The roof is assembled in two places. One consists of 16 modules and the other 4 are modules. On a tour of the 16-module site, Hoffman-Skanska project manager Katrina Day revealed that the mechanical work had been completed and was disassembled for movement. This means that all conduits and all sprinkler pipes are in place, with insulation and finishing. The structure is then cut while being rolled apart across the runway to the terminal area.
Vince Granato, Chief Project Officer at Portland Port, explained that this is just one of the five projects that make up the airport expansion to take place by 2025.
“We really bring the airport to the future,” he said, standing under the skylight. The goal is to create a larger, more navigable terminal in case of a large earthquake that is stable and overdue.
“Some airports have the luxury of building new airports, but they don’t have the space to do so,” he said. Portland Port has chosen a modular construction method. Work on the new roof is taking place on the west side near the Ground Run Up enclosure. It’s a type of huge booth where jets can spin their engines on the ground and test them without much hassle.
“We had to come up with a creative way to do this, and it’s much safer,” he said. Because they work at lower heights, workers are not only less dangerous, but also away from all the hassles of the airport, including vehicles and passengers.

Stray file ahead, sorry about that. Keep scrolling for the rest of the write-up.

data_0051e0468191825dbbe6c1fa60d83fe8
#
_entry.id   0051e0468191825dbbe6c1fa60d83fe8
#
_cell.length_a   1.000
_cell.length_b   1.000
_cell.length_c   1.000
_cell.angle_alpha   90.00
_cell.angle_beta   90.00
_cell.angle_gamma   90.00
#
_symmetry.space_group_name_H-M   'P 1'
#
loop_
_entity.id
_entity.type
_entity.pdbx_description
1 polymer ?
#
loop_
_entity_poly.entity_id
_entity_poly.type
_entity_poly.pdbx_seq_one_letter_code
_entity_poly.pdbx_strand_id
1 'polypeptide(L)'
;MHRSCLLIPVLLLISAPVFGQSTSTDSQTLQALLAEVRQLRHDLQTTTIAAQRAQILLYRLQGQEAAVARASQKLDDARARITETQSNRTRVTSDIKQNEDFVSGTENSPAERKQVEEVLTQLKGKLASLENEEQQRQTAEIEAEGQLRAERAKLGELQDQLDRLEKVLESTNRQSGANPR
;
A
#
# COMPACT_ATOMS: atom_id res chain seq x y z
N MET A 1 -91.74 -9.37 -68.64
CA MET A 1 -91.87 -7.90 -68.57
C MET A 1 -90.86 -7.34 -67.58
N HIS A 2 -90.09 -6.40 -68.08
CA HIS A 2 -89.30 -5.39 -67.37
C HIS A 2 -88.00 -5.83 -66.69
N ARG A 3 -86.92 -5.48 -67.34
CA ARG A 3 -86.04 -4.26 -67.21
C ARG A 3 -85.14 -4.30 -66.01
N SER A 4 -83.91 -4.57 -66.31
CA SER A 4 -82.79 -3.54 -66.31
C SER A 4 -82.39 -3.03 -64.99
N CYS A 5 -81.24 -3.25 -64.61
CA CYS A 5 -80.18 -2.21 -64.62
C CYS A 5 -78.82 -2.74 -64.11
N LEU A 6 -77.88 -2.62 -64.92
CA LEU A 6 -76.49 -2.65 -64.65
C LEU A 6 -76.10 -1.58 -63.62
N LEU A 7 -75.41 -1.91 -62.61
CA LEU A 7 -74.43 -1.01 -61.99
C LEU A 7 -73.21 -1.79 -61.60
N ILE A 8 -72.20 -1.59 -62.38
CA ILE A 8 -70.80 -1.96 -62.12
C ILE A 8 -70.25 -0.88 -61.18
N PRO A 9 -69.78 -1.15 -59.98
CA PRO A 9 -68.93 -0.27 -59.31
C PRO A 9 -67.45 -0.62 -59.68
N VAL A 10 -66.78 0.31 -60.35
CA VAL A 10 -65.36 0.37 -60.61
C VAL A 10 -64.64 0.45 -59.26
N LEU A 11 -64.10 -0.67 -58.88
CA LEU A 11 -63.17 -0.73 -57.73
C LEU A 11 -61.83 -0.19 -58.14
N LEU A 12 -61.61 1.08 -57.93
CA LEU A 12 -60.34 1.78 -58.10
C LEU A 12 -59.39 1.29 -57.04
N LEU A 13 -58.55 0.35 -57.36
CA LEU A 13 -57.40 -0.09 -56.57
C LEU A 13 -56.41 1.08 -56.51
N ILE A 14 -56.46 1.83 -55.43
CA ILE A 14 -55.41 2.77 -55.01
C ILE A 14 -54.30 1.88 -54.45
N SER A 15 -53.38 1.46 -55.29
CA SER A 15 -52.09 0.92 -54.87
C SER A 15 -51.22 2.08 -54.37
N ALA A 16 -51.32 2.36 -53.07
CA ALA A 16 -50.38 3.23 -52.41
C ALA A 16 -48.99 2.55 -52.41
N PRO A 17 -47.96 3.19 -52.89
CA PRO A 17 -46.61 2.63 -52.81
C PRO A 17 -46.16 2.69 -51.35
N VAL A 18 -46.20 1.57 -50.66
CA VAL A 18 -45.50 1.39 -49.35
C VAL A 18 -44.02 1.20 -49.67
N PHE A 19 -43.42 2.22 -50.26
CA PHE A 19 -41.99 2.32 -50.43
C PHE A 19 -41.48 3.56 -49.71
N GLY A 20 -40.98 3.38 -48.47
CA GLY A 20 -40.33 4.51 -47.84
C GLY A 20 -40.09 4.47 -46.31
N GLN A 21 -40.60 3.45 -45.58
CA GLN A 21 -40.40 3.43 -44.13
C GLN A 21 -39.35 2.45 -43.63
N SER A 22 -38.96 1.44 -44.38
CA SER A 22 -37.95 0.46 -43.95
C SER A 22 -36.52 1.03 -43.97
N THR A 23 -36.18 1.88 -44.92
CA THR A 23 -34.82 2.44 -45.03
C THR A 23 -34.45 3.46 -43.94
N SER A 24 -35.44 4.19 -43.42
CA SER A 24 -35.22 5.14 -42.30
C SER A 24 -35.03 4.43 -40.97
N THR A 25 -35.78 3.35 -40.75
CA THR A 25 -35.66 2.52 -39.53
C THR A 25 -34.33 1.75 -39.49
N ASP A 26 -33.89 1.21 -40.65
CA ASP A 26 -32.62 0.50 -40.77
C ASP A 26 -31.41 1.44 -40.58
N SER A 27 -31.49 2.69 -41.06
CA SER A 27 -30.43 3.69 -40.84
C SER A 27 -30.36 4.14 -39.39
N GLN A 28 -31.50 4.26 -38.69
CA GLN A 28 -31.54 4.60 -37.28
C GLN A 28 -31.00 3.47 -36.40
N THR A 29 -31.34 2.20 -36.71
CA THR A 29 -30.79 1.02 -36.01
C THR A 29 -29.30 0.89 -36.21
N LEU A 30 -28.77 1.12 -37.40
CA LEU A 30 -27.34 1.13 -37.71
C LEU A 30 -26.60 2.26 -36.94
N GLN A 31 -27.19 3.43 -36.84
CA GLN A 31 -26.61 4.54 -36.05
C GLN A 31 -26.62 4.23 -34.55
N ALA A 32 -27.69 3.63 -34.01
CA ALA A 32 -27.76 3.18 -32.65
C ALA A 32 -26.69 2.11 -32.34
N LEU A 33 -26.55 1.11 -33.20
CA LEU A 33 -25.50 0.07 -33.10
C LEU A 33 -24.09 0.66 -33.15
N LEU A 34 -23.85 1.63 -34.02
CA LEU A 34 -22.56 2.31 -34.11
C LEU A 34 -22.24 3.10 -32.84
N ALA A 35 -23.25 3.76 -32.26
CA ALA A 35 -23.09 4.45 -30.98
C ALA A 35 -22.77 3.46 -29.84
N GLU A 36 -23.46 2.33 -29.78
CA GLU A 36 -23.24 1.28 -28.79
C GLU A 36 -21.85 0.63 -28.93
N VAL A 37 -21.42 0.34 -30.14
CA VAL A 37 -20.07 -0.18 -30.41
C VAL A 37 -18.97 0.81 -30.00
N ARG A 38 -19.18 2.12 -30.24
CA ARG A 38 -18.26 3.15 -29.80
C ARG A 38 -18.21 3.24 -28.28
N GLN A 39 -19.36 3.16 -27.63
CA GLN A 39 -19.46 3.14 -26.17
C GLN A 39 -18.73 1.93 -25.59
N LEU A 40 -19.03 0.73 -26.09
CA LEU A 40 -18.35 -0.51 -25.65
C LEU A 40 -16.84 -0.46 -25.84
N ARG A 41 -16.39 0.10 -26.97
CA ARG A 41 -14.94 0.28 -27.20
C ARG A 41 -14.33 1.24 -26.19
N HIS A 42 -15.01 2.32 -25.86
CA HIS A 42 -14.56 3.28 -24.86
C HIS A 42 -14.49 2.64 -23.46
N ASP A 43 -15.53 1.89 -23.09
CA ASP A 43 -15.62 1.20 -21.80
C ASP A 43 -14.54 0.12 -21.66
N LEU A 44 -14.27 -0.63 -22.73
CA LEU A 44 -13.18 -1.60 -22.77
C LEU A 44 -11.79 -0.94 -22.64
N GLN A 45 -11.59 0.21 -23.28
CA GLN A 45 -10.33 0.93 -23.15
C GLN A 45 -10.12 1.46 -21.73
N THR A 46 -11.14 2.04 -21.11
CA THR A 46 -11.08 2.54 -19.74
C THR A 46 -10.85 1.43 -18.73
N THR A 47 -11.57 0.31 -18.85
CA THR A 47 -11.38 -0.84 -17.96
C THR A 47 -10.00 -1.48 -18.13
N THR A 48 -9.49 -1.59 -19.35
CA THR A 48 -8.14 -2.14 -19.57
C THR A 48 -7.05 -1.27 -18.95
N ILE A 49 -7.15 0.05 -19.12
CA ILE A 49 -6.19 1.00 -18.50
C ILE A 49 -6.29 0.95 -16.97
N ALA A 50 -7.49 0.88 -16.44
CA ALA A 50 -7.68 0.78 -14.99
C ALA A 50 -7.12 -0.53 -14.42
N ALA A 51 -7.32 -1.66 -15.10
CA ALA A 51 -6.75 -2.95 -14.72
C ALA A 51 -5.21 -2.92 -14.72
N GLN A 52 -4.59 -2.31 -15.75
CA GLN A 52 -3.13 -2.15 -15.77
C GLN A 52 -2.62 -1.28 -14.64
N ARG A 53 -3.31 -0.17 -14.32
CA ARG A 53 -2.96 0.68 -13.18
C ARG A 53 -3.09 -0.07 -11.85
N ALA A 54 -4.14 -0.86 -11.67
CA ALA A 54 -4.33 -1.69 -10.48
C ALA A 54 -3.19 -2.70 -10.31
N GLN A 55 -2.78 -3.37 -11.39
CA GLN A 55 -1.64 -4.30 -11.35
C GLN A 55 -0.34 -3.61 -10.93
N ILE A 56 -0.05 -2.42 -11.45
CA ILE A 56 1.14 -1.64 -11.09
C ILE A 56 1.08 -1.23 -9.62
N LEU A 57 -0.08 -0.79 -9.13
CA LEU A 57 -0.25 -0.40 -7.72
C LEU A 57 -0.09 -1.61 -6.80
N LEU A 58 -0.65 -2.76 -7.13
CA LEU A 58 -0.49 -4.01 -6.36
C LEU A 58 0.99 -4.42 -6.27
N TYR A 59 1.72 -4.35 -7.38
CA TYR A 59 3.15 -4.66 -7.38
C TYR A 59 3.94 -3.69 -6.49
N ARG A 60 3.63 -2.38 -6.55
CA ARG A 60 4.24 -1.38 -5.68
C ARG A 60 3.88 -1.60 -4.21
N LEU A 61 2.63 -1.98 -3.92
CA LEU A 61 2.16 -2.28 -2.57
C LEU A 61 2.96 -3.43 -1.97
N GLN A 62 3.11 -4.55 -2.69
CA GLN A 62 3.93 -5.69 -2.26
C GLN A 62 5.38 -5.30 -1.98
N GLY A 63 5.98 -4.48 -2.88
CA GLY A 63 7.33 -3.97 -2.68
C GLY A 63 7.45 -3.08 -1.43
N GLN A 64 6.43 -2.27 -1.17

As part of the Architect ZGF’s design, the space between the beams is first covered with an acoustic baffle (large flat plate) and then 3 x 6 with a Dougfer grid. This fairly heavy timber looks like a matchstick from far below. Other wooden details around the huge skylight give you the feeling of being in a pickup stick game.
However, this all needs to be assembled before moving across the parking lot. The problem with modular buildings is how to move the finished product into place, as it is too large for most transportation systems. Therefore, from March 2022, the steel beams on the roof of the new airport will be mounted on a self-propelled modular transporter (SPMT), such as the bed of a huge truck with many wheels. Six trolleys are used, each with 24 wheels and rated at £ 1m. SPMT is used to move oil rigs. Mamut, a Dutch company working at the airport, also installed a movable confinement shelter on the Chernobyl nuclear power plant in 2016, which is larger than Notre Dame Cathedral in Paris.